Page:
From the city farm to the solar system, it’s vital to nurture young children’s inquisitive minds, explains Barbara Isaacs…
This area of learning has always been my favourite in the Montessori early years curriculum because of its integrated approach to learning, its flexibility and its capacity to respond to children’s interest.
Teachers often use the ‘nature’ or ‘interest table’ as a focal point of any new activities in this area and monitor the children’s engagement with what is on offer, removing and adding activities based on their observations.
Observations of caterpillars and their transformation into cocoons, and after much waiting, butterflies is reflected in models of the metamorphosis and pictorial representation placed alongside the caterpillars.
This offers opportunities for matching the models to the pictures. Some children also enjoy photographing the changes seen in the ‘butterfly net’ or drawing them. Sometimes they may be lucky enough to find cocoons in the soil whilst digging in the garden!
I also value the teaching tools, which are so well integrated into the activities, such as the emphasis on first-hand experiences that offer children sensory exploration supported by complementary learning materials.
For example, the planting of bulbs is often followed by exploration of parts of the flower, using either commercially made puzzles or teacher-made materials.
A visit to a city farm is linked to classroom exploration of animal families, where they live on the farm and what they like to eat. Children sort models of animals into family groups then match them to pictures of the buildings in which they sleep.
Similarly, fruit in a fruit basket can be matched with photos of the fruit and images of the fruits cut in half, demonstrating a variety of seeds and pips, leading to opportunities for discussion about how they grow and where they come from.
Included in the Montessori teacher’s toolkit is the opportunity to colour-code activities, which supports the child’s indirect learning as well as their spontaneous engagement with the activities.
For example, all children in the nursery are introduced to the Earth as represented by a globe and on a flat puzzle map, where each one of the continents has been designated a specific colour.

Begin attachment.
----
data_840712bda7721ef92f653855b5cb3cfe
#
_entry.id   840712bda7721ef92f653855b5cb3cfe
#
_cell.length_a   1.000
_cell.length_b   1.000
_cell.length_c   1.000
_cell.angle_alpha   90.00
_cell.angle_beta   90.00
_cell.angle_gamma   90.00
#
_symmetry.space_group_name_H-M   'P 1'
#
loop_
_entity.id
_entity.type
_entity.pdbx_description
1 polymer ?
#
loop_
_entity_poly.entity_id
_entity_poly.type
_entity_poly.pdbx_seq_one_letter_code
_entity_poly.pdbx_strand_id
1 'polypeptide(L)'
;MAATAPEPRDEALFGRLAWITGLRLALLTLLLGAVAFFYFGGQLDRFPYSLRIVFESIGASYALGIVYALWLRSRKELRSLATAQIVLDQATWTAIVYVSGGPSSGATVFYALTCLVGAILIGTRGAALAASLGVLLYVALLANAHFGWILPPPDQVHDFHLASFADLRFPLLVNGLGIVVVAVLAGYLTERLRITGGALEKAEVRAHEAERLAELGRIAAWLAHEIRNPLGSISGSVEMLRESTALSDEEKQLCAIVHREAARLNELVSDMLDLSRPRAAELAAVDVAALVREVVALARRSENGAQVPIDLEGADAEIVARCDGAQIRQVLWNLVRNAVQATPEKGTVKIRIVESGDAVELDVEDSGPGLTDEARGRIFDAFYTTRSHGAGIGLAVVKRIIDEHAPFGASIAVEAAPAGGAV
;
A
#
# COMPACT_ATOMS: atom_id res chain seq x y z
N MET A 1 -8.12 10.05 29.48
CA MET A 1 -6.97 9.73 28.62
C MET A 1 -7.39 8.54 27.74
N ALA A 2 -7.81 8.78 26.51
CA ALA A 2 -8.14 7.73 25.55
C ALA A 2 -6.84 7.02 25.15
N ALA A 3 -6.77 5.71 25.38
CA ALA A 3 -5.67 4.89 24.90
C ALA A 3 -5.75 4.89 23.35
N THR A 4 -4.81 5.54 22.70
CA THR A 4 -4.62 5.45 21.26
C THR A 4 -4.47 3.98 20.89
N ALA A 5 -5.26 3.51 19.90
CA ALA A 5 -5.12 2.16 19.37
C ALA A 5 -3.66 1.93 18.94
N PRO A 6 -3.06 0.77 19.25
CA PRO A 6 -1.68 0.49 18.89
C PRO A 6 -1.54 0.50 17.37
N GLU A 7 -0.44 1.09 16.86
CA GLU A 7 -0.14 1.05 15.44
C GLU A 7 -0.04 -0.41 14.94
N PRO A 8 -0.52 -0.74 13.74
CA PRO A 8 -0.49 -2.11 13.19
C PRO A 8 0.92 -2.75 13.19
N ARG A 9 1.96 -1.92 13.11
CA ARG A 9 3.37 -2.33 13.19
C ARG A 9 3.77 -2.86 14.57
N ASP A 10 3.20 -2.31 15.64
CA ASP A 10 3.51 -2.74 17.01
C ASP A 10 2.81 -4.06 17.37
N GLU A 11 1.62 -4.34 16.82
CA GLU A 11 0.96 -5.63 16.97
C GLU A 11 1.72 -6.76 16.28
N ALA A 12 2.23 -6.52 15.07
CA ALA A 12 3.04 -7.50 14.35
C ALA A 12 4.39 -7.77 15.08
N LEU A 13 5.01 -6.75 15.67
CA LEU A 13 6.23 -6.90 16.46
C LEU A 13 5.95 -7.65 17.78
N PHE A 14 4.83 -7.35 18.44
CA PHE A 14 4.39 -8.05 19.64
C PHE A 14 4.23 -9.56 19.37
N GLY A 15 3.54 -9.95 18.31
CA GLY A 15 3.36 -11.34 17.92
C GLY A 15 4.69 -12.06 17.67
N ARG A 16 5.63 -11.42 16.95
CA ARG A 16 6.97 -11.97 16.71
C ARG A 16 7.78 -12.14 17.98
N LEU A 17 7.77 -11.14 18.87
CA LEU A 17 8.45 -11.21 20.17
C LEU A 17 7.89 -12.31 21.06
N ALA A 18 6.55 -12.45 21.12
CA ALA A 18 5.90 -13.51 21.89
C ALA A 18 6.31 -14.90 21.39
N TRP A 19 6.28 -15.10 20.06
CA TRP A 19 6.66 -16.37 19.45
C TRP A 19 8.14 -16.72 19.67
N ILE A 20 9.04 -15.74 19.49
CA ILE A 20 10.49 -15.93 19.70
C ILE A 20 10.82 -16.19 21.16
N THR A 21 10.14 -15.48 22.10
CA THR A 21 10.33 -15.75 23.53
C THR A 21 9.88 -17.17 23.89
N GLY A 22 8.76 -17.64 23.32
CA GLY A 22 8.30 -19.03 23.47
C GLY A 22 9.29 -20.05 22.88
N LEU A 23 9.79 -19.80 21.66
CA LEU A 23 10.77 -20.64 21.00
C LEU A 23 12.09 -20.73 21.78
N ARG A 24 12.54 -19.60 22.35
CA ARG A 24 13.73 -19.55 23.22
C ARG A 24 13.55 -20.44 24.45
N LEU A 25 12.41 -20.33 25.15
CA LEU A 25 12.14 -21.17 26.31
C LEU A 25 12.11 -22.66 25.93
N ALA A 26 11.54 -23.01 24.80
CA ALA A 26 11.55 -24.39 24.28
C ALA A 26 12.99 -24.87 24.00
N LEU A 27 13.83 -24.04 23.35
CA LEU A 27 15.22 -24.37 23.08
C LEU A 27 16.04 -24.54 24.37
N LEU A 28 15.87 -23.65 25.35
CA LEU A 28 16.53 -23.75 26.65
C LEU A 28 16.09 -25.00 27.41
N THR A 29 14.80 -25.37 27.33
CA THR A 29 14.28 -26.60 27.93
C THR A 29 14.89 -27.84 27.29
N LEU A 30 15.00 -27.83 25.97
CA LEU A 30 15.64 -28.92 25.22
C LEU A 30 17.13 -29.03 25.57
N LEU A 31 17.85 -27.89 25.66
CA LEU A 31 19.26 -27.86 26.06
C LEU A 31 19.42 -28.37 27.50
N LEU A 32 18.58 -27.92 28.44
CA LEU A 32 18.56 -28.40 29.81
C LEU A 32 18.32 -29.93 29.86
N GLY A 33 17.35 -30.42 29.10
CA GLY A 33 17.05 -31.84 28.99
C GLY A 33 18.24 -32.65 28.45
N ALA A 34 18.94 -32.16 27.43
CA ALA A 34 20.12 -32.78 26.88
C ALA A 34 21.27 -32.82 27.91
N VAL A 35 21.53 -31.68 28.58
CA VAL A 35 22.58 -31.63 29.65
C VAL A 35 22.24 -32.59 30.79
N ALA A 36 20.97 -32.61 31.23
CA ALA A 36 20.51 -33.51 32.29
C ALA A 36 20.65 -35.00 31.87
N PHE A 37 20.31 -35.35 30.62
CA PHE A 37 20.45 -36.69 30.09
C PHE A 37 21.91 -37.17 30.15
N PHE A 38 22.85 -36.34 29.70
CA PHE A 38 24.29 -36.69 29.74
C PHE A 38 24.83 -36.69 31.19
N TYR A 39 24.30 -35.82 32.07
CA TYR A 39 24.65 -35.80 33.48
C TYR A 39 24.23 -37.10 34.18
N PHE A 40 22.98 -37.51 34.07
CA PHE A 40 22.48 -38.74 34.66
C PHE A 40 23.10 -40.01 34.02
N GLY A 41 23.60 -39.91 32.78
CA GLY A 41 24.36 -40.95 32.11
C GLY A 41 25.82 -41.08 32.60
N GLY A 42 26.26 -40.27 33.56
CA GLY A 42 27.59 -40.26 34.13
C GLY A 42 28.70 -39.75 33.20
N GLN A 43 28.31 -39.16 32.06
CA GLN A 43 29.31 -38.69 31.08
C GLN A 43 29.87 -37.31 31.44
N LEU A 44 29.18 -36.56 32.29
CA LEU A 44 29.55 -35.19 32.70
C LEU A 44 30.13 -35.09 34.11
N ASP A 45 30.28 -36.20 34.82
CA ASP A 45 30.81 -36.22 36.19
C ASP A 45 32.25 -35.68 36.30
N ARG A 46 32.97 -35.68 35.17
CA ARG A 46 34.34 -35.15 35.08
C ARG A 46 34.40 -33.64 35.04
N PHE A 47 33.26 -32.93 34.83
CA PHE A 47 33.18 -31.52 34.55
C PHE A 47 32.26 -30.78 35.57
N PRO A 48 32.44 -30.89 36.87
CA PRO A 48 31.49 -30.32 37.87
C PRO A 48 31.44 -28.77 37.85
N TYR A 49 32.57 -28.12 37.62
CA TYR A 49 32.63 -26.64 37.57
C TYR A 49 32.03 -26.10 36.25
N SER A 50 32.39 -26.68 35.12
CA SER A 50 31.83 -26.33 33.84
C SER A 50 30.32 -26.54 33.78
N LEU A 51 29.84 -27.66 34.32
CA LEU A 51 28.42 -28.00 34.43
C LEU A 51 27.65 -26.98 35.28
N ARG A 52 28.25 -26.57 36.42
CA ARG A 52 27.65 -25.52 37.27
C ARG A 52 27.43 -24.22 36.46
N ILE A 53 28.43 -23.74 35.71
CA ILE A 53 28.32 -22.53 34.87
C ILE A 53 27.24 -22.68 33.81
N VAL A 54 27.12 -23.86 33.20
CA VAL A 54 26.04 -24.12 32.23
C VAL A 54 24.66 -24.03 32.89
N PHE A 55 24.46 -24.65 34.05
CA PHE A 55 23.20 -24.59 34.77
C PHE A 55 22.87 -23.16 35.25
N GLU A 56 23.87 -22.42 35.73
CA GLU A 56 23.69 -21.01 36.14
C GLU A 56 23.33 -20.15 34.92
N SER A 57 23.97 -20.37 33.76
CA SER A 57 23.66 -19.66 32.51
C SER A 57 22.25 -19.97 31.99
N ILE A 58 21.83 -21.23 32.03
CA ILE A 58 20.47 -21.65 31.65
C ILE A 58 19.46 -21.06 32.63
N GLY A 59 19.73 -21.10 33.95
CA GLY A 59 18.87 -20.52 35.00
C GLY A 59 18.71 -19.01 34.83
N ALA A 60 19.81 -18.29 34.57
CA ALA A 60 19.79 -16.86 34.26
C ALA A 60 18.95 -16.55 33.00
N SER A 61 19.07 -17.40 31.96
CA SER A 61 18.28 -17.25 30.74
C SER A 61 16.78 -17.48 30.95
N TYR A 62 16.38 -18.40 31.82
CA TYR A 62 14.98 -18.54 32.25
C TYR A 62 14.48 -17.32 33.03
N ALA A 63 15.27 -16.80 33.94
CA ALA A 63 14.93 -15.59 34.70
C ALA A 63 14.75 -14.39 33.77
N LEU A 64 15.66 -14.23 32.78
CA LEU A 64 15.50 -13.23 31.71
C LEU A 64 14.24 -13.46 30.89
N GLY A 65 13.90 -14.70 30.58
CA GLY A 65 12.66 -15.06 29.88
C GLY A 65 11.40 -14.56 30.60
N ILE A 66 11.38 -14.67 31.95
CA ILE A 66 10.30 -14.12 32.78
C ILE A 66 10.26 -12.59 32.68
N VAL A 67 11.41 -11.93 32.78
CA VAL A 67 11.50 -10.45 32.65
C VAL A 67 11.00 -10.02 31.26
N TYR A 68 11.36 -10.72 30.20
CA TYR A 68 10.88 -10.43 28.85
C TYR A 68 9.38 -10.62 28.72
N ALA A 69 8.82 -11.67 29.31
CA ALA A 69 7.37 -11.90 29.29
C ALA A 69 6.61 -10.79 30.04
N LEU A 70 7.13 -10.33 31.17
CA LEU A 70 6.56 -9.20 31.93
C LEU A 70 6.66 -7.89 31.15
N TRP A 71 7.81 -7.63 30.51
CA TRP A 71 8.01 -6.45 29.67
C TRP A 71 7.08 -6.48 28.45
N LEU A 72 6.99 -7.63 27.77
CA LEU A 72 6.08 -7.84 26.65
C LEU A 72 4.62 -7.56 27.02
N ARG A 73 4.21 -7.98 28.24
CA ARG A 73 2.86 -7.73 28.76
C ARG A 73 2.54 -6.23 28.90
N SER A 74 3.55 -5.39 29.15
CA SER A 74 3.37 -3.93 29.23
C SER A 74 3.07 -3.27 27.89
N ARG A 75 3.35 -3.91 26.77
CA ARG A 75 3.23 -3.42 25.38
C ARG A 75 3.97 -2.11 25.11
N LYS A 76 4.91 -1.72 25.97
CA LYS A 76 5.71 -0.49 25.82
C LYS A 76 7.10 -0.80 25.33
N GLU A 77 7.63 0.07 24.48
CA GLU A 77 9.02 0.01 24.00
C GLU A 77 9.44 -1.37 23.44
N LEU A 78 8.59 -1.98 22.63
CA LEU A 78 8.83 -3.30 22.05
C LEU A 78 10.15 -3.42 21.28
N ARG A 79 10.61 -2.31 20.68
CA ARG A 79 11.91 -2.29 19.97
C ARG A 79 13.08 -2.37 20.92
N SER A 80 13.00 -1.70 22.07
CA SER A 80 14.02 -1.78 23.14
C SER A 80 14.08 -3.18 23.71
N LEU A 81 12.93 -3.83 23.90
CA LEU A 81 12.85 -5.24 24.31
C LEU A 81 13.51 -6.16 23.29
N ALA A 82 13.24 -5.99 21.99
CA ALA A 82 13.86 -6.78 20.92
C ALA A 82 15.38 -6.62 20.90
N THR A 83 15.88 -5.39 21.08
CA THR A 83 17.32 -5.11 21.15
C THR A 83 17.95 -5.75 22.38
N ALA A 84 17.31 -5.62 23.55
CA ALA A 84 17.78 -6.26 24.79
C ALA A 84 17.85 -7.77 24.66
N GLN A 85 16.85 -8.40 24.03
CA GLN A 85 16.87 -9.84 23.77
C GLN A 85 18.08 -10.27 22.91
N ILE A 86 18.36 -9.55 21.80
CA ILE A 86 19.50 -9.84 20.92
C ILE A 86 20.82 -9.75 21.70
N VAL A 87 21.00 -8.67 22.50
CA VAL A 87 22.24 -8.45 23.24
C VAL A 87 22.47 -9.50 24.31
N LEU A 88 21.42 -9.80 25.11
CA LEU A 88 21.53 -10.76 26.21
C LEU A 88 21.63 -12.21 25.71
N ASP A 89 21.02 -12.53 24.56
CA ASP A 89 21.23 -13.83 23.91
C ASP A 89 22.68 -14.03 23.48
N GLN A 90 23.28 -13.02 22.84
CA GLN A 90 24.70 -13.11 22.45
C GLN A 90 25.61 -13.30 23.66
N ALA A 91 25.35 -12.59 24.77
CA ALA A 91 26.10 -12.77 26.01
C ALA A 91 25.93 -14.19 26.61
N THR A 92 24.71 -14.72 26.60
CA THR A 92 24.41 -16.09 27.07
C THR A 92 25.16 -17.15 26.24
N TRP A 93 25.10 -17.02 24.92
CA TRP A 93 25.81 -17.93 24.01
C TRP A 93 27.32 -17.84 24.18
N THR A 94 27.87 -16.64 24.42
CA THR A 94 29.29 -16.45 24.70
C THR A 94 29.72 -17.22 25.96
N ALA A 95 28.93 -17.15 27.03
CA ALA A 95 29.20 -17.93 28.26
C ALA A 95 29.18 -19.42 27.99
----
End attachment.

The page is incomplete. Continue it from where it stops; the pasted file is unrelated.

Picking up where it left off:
This colour is then used every time the teacher designs and prepares any activities about this continent: a picture which relates to Africa (green on the globe and puzzle map) is mounted on green card and placed in a green folder.
This simple device helps the child to associate these pictures with the continent.
Equally, a collection of objects from Africa is placed into a green box or into a box with a map of the world on the lid where Africa is highlighted in green.
This technique supports the child’s capacity to organise and classify information, as well as enhancing knowledge of the Earth and supporting the idea that the child is a ‘citizen of the world’.
This is an important aspect of the Montessori ethos, which encourages a global and holistic approach to learning about our planet and advocates respect for all life and our environment.
This respect is nurtured through recycling, learning about the importance of the sun and about the whole solar system.
The collections of objects from various continents highlight the similarities and differences in living and cultures typical of these places.
Such a focus on understanding and respect also highlights the importance of differences and our acceptance of them.
It brings forth the importance of human values and respect for all life, as each creature and plant contributes to our wellbeing – from the tiny bacteria and algae in the oceans, and the forests, to the role played by human beings.
Our responsibility for the planet is modelled by the way everyone in the nursery cares for the classroom and the immediate environment. The introduction to the story of evolution using a timeline demonstrates to the child the very long time it has taken for humans to evolve.
All the activities in this area of learning are designed to contribute towards knowledge and understanding of the life on our planet and to promote harmonious, peaceful coexistence.
Montessori saw the child as the herald of peace as well as an agent of change.
This change will only be possible if educators and parents promote human values which so aptly reflect the fundamentals of the British values: democracy, rule of law, individual liberty and respect and tolerance.
Barbara Isaacs is a global Montessori ambassador at Montessori St Nicholas.
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